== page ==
Clearly there is a gap between our lives and the life of Jesus. Typically, we attempt to close the gap by increasing our knowledge of the Bible. Or we resort to more time in prayer. Or we attend church more. But have not then unintentionally reinforced the GAP???
When I was growing up there were people who would rededicate their lives to Christ on a regular basis. It never seemed to help.
It’s not about decision making, but about practicing the habits of Jesus.
Here’s some homework that will help: Read through the Gospels, and write down 25 responses of Jesus in various situations. Then start practicing some of them until you work your way through the list.
We have already mentioned one. What did Jesus do when under a heavy load? He went to His friends. If Jesus could not rely on His own inner resources, you likely can’t either.
Here’s another assignment: Find Ten Things Jesus did in His relationships that visualized love…then PRACTICE THOSE.
When Jesus met a woman at the well He turned the conversation to spiritual things. Follow His example. For instance, a common conversation is about what you did with your weekend. How about saying something like, “I had a pretty normal weekend, went hunting on Saturday, and went to church on Sunday…do you attend church anywhere?” See how easy that can be?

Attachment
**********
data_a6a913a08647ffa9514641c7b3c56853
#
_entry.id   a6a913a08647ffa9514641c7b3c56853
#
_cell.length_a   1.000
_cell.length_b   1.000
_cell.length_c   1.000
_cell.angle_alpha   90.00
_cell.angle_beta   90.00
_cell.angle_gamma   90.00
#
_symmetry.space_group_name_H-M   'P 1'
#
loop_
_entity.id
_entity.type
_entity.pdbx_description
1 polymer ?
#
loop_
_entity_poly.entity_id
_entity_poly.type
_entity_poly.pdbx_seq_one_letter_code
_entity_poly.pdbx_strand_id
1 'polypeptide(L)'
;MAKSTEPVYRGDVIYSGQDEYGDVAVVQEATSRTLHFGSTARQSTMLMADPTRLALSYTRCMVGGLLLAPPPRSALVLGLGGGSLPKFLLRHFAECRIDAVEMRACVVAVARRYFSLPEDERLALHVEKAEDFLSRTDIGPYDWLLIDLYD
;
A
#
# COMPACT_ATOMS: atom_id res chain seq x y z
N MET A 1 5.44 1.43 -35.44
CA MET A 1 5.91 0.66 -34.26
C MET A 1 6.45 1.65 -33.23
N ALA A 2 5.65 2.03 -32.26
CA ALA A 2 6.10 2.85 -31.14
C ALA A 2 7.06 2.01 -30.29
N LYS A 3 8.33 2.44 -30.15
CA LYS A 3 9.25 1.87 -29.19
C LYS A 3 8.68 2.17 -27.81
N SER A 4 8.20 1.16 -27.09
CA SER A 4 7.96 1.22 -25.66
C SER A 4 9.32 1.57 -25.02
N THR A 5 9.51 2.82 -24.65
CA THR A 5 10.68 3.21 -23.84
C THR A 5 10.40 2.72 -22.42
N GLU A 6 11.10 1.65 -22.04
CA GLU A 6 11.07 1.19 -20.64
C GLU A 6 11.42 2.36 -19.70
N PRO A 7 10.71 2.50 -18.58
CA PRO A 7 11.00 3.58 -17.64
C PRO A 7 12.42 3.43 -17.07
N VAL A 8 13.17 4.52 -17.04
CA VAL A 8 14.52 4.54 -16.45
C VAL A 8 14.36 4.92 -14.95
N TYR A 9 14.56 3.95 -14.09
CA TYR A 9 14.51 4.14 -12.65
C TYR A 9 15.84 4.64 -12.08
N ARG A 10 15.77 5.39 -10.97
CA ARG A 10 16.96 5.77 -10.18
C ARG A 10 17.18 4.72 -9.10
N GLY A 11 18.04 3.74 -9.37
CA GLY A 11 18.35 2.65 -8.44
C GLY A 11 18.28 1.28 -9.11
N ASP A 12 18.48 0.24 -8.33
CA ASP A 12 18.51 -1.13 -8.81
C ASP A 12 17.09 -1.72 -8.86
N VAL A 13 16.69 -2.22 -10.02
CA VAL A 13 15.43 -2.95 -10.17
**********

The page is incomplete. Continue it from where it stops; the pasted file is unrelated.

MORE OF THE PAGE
Now it’s your turn. What would Jesus do? Live your life purposefully following Jesus’ example.
I worked for my dad’s steel erection company for years, from the time I was a teenager on into my 30’s. Being the boss’s son had its privileges, but sometimes it sure didn’t feel like it.
It was not unusual for some of the guys to hurry on a job, leaving lots of little things undone, so they could head on to the next job. Unfortunately for me, my dad sent me in after them to wrap up loose ends.
This was often very challenging. I may have to burn some welds loose, cut new holes in the roof, or move a roof vent. Sometimes I had to set up a 36′ foot ladder and climb all the way to the top.
Or I may have to throw a huge oxygen tank over my shoulder and hike up several flights of stairs. Only to return and get the acetylene tank. And then return and get the hoses. You get the idea. Sometimes I spent more time getting ready to work than actually doing what needed to be done.
But don’t miss the bigger picture. At one time someone was on the roof with all the equipment at hand. But they chose to move on before they were completely done. It took at least three times as much effort to come behind them and finish the job.
It seemed to be never ending at times. But that’s the job my dad gave me for a period of time.
One day I had just about had it. I needed a break. So at the end of the day I went by my dad’s office. I walked in and complained, “Why am I stuck with all the junk work?’
And he replied, “That’s how you get good.”
Enough said. Now I understood. After all, who doesn’t want to get better, or in my dad’s words, “get good?”
That day my complaints ended. Yes the junk work continued, but now I enjoyed it.
Sometimes you have to look beyond the mundane tasks of life to the real reasons you do what you do. And that makes it all worthwhile. The power of WHY.